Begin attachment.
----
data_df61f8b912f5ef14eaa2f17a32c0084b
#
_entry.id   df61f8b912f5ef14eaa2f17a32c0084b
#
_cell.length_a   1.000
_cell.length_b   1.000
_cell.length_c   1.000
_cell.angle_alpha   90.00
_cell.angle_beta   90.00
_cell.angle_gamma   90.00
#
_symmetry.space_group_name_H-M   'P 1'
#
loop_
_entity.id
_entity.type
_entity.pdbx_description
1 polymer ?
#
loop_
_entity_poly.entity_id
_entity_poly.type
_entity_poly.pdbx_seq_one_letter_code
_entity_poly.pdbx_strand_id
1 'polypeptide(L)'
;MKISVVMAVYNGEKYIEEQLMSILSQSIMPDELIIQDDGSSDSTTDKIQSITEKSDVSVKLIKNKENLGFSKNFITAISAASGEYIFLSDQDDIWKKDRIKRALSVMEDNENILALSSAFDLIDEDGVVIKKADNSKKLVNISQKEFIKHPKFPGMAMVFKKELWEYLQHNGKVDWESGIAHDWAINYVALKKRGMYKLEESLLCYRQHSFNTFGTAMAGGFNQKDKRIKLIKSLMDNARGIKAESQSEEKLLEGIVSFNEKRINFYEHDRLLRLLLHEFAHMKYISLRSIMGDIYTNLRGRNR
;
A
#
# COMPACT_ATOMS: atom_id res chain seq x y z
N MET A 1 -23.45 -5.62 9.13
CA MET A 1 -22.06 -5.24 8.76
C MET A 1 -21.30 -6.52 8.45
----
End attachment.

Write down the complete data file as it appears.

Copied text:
data_df61f8b912f5ef14eaa2f17a32c0084b
#
_entry.id   df61f8b912f5ef14eaa2f17a32c0084b
#
_cell.length_a   1.000
_cell.length_b   1.000
_cell.length_c   1.000
_cell.angle_alpha   90.00
_cell.angle_beta   90.00
_cell.angle_gamma   90.00
#
_symmetry.space_group_name_H-M   'P 1'
#
loop_
_entity.id
_entity.type
_entity.pdbx_description
1 polymer ?
#
loop_
_entity_poly.entity_id
_entity_poly.type
_entity_poly.pdbx_seq_one_letter_code
_entity_poly.pdbx_strand_id
1 'polypeptide(L)'
;MKISVVMAVYNGEKYIEEQLMSILSQSIMPDELIIQDDGSSDSTTDKIQSITEKSDVSVKLIKNKENLGFSKNFITAISAASGEYIFLSDQDDIWKKDRIKRALSVMEDNENILALSSAFDLIDEDGVVIKKADNSKKLVNISQKEFIKHPKFPGMAMVFKKELWEYLQHNGKVDWESGIAHDWAINYVALKKRGMYKLEESLLCYRQHSFNTFGTAMAGGFNQKDKRIKLIKSLMDNARGIKAESQSEEKLLEGIVSFNEKRINFYEHDRLLRLLLHEFAHMKYISLRSIMGDIYTNLRGRNR
;
A
#
# COMPACT_ATOMS: atom_id res chain seq x y z
N MET A 1 -23.45 -5.62 9.13
CA MET A 1 -22.06 -5.24 8.76
C MET A 1 -21.30 -6.52 8.45